Some years ago, I went to a wedding reception at an unusual venue – the Botanical gardens on Seminary Hills Nagpur. (The bride was the daughter of a very senior Agriculture officer and the groom’s father Director of a leading agri-inputs Company so the venue was a fitting one).
The place was lit up most beautifully but what stood out was the way the Decorator had used the backdrop of the Telenkhedi lake imaginatively. He had created a very realistic ship on the stage where visitors had to climb to the ‘deck’ to greet the newly married couple. The whole concept of the garden and the way it has been created to have walk ways that overlook the lake was novel and unlike anything Nagpur had seen. Plus it had some really varied flora that attracted equally varied fauna – exotic birds.
An year or two later I took some out of town guests to view this beautiful garden of Nagpur and was in for a shock. I and my guests had to make a hasty retreat because now the garden had been overtaken by ‘birds’ of another category altogether . Love Birds behind every bush and tree and plant.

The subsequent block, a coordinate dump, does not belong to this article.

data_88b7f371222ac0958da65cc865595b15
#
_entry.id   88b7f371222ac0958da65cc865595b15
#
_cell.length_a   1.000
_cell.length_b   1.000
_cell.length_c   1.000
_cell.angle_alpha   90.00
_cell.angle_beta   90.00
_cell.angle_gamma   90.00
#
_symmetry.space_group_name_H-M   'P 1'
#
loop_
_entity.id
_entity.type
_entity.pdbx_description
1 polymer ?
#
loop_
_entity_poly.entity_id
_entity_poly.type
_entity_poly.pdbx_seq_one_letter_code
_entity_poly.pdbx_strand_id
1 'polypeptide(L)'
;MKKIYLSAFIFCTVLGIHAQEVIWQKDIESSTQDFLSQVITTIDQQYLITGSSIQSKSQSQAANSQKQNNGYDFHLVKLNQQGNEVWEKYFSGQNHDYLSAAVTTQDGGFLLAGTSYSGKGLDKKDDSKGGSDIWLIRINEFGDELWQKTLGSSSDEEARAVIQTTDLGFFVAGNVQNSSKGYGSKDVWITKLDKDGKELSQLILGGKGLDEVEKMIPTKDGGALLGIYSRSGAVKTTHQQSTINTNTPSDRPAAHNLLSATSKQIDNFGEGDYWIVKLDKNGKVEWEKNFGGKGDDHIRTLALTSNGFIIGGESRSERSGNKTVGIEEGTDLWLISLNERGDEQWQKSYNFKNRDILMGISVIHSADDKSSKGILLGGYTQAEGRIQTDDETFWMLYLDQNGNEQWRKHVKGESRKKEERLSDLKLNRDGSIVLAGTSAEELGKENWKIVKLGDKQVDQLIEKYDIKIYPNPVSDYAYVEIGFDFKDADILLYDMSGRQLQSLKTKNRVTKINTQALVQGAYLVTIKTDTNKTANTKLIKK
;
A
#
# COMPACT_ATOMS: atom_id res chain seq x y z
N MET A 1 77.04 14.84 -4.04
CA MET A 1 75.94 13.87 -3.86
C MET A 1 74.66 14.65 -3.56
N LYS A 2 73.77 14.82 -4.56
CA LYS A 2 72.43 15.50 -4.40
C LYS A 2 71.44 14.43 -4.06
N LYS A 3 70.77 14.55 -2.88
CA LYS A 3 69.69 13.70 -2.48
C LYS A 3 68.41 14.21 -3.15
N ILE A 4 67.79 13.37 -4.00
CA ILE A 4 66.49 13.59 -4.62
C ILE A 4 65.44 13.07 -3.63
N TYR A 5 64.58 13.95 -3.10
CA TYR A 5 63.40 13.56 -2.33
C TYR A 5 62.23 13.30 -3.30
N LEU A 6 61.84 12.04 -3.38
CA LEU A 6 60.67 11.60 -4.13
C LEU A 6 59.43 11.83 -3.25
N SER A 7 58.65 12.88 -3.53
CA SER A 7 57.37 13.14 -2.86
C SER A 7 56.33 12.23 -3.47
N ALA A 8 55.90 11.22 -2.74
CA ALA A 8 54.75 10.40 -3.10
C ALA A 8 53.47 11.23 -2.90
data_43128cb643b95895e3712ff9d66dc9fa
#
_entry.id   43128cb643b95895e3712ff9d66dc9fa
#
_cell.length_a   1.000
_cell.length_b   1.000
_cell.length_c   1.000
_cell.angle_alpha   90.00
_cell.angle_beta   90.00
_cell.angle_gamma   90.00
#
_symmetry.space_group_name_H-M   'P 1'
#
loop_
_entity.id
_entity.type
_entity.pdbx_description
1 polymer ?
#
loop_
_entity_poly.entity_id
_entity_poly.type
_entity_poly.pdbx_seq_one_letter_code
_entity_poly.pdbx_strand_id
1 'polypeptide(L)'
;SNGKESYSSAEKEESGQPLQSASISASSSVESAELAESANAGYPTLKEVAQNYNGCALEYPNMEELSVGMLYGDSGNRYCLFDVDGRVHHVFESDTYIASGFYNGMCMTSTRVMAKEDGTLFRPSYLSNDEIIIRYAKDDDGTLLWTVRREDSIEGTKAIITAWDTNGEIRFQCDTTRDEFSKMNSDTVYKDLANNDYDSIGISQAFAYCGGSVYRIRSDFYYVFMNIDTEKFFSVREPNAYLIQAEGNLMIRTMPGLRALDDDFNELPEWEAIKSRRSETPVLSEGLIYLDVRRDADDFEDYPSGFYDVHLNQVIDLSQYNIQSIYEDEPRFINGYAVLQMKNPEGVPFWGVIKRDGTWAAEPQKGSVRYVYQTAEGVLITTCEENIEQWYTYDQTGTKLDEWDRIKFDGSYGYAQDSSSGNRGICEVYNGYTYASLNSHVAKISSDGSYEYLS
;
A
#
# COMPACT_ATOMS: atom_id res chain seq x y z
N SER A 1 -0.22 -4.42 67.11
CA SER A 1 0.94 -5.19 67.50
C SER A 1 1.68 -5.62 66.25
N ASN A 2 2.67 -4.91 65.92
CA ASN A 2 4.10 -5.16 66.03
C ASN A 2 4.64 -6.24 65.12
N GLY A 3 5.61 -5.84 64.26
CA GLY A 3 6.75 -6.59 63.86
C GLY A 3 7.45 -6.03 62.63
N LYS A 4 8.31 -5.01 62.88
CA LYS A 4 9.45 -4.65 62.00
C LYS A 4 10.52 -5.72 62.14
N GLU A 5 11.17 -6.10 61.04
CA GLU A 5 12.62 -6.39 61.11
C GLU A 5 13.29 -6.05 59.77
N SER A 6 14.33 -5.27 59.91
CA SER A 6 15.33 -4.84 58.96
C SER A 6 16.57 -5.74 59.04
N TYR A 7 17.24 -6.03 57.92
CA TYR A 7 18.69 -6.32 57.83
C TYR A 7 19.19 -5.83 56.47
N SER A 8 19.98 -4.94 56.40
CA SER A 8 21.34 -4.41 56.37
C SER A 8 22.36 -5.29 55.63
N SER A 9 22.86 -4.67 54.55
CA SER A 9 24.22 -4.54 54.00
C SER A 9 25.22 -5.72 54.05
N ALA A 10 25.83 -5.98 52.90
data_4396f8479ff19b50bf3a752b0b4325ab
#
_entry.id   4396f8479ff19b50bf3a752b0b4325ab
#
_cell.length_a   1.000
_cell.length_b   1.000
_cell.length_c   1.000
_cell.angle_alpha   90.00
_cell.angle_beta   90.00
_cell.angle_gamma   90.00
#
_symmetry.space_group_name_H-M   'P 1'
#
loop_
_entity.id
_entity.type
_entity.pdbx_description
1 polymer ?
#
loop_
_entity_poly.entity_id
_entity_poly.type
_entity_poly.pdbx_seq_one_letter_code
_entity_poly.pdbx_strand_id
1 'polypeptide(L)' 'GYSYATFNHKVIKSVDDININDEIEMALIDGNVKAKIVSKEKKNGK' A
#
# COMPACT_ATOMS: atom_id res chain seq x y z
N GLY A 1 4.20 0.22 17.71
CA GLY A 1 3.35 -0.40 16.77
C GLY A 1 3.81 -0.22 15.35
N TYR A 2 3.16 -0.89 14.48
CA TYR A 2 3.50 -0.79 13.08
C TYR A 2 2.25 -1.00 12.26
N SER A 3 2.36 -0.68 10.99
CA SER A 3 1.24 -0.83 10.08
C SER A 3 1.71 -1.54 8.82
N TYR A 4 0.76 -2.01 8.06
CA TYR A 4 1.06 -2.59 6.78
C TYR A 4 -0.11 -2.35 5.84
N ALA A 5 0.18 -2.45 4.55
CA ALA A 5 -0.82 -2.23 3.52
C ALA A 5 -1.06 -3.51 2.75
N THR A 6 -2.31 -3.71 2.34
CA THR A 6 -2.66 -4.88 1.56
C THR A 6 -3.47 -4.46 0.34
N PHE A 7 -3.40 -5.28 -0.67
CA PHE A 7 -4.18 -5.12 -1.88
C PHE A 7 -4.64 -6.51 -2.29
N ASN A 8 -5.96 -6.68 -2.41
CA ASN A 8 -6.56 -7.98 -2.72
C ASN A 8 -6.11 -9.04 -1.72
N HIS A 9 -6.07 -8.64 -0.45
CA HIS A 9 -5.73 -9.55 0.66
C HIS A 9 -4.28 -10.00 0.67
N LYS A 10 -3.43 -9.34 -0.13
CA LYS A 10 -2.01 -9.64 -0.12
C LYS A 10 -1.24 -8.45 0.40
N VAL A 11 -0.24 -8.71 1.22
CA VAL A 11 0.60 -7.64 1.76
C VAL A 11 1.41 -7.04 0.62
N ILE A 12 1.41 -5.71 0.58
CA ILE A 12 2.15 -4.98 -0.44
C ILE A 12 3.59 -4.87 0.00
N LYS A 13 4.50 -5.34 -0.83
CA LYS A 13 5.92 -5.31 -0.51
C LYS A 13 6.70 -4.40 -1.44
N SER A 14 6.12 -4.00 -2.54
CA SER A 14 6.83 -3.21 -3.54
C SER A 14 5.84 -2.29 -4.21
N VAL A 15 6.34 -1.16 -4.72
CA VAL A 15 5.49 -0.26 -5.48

On my way out I confronted the staff at the ticket counter and those managing security and asked why they had let a park like this deteriorate and become a haven for such activities.
“As long as they purchase tickets and go in, we are not bothered with what they do and who they are” was the indifferent reply I got. Another guy, more sympathetic to the ’cause of the young’ said “if not to gardens, where do these couples go for some privacy?” And I thought then – yes, we should be more permissive and understanding of the young ones.
Today, the situation has gone so out of hand that my friend Vijaya, who has been taking her dogs for an evening walk on the Ambazhari embankment for years now laments that the ‘action’ is getting more explicit.
“First you saw them cuddling, holding hands or smooching. Now you see them lying on each other. It has become so embarrassing that I have stopped taking my walks there – though walking dogs on busy streets is very hazardous” she complained.
A mom of two sons Uma Kulkarni recalls that when she took her young 9 years old son to Botanical gardens the first time they saw a couple in such a compromising position that it made her cringe! Her son looked at them and burst laughing – he thought something very funny was going on. Since then whenever her son insists on an outing she takes him to some restaurant for fast food. She realizes this is a very unhealthy trend since her little one is already showing signs of being addicted to pizzas and burgers and cold drinks. She says angrily “evenings are times when kids should be playing and enjoying the outdoors at some public garden. But where do I take him?”